In response, Stefan C. Passantino, Trump’s deputy counsel for compliance and ethics, wrote Schaub that the White House Counsel’s office had concluded that Conway “acted inadvertently,” but had been advised that her comments “implicated the prohibition” on official endorsements. The letter also stated that although “many regulations promulgated by the Office of Government Ethics (‘OGE’) do not apply to employees of the Executive Office of the President,” such workers have been told that they are subject to standards of ethical conduct. Conway faced no sanction.

Schaub responded in a letter to Passantino: “I am more concerned about the extraordinary assertion that ‘many’ of OGE’s regulations are inapplicable to employees of the Executive Office of the President. The assertion is incorrect, and the letter cites no legal basis for it.” Schaub’s letter also stated: “It is critical to the public’s faith in the integrity of government that White House employees be held to the same standard of ethical accountability as other executive branch employees.”

Last week, Maryland’s Elijah E. Cummings, the ranking Democrat on the House Oversight and Government Reform Committee, followed up with a letter to McGahn to flag Passantino’s “troubling statement,” and to ask directly which specific OGE regulations he considers inapplicable to employees in the Executive Office of the President, among other questions.

Some ethics questions involving Trump advisers are, admittedly, not so clear cut. In December, Trump named billionaire investor Carl Icahn as his special adviser on regulatory reform. In February, reports surfaced that Icahn had helped the administration draft a possible executive order changing rules surrounding the Renewable Fuel Standard that requires oil refiners to blend a certain amount of ethanol into gasoline. Icahn has long opposed the standard, and the new rules are expected to shift the costs of implementing it away from oil refiners such as CVR Energy, a company in which Icahn owns a majority stake, and onto gasoline wholesalers, or “blenders.”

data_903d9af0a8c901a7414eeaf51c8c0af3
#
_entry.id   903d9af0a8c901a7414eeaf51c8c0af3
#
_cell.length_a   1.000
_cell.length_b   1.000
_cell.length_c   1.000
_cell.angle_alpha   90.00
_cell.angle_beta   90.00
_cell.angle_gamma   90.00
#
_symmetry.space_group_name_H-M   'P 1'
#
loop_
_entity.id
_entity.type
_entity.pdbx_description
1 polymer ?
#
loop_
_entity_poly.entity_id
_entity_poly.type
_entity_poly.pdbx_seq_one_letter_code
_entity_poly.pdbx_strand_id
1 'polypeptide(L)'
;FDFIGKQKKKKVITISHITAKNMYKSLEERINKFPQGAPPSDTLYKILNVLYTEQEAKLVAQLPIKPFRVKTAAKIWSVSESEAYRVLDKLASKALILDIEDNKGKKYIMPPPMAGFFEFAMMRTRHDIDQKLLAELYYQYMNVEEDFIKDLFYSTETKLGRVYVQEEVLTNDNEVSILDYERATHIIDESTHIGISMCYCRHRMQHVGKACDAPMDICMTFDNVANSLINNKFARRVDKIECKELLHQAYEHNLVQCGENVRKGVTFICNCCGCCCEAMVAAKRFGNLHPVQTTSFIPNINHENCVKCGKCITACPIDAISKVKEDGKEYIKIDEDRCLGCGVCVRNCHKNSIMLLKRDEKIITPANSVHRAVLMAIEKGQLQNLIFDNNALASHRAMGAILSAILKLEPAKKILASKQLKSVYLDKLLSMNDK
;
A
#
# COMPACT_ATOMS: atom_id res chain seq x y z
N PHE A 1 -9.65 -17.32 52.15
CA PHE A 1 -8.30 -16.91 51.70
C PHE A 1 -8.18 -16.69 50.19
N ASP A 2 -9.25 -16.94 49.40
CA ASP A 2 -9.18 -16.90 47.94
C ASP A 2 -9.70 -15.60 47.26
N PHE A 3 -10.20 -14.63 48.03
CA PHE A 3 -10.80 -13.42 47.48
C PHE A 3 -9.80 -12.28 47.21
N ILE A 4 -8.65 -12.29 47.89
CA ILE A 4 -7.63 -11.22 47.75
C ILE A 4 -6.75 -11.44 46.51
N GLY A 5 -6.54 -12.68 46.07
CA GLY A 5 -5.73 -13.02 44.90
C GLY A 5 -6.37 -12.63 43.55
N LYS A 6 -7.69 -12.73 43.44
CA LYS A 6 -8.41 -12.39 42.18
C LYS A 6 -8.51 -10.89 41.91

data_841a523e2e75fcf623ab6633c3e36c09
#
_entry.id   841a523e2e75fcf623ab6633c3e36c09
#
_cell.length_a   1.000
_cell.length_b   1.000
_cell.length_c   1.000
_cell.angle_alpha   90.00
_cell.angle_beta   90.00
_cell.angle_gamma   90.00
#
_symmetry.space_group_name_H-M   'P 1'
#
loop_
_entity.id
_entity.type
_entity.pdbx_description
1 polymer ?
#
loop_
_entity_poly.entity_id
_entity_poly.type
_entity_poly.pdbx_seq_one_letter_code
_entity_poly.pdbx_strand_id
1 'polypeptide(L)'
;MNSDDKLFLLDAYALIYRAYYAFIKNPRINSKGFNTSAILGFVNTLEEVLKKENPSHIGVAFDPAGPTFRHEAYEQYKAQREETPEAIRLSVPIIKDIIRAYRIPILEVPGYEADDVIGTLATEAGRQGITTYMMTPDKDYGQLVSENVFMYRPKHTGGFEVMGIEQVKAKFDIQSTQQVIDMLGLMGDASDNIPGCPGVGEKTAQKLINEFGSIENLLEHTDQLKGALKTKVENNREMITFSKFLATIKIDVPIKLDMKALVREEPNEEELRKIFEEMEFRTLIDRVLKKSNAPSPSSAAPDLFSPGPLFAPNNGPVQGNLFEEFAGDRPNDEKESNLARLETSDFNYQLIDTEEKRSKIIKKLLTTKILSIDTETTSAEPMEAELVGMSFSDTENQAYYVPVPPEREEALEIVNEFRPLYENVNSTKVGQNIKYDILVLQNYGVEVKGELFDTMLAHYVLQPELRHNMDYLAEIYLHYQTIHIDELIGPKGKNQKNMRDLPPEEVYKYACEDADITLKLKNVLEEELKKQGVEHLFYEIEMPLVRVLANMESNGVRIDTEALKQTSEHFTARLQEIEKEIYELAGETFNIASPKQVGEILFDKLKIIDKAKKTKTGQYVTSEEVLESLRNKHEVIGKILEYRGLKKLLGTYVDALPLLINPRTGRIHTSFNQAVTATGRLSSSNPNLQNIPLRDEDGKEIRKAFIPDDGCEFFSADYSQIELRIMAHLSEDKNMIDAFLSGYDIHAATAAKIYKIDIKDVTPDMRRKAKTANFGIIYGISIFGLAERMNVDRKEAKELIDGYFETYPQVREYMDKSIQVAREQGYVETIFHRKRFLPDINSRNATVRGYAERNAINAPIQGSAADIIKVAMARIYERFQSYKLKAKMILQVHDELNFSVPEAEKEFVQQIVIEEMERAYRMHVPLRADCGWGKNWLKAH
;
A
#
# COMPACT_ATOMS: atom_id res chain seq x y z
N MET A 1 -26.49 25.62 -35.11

Public Citizen asked the Justice Department to investigate, citing a conflict of interest. But the White House calls Icahn a private citizen whose advice the president simply appreciates, not a federal employee subject to rules that bar federal employees from profiting from government service. The key question is whether Icahn was acting as a presidential adviser or in his own capacity. If the latter is the case, Public Citizen officials argue, then Icahn should register as a lobbyist under the Lobbying Disclosure Act. The public interest group has now asked the secretary of the Senate and the clerk of the House, which administer the LDA, to investigate.

“He wants to play it both ways,” says Holman. “He wants to be a private individual rather than a government employee. But as a private individual, he doesn’t want to register under the Lobbying Disclosure Act.”

Icahn has denounced what he calls a “witch hunt” by Public Citizen, to which the group’s president, Robert Weissman, responds: “We don’t think it’s a witch hunt to call for compliance with the Lobbying Disclosure Act.” The White House conflicts that continue to surface, says Weissman, reflect the tone set by Trump, whose failure to divest from his business interests sends an administration-wide signal that self-dealing is the order of the day: “It’s a president and a presidency that embodies the cronyism and corruption against which the candidate campaigned.”

Eliza Newlin Carney

Eliza Newlin Carney is The American Prospect's senior editor. Carney also writes a weekly political money column, Rules of the Game, and is in charge of Checks, The Prospect’s new election law blog. Follow her on Twitter: @ElizaRules.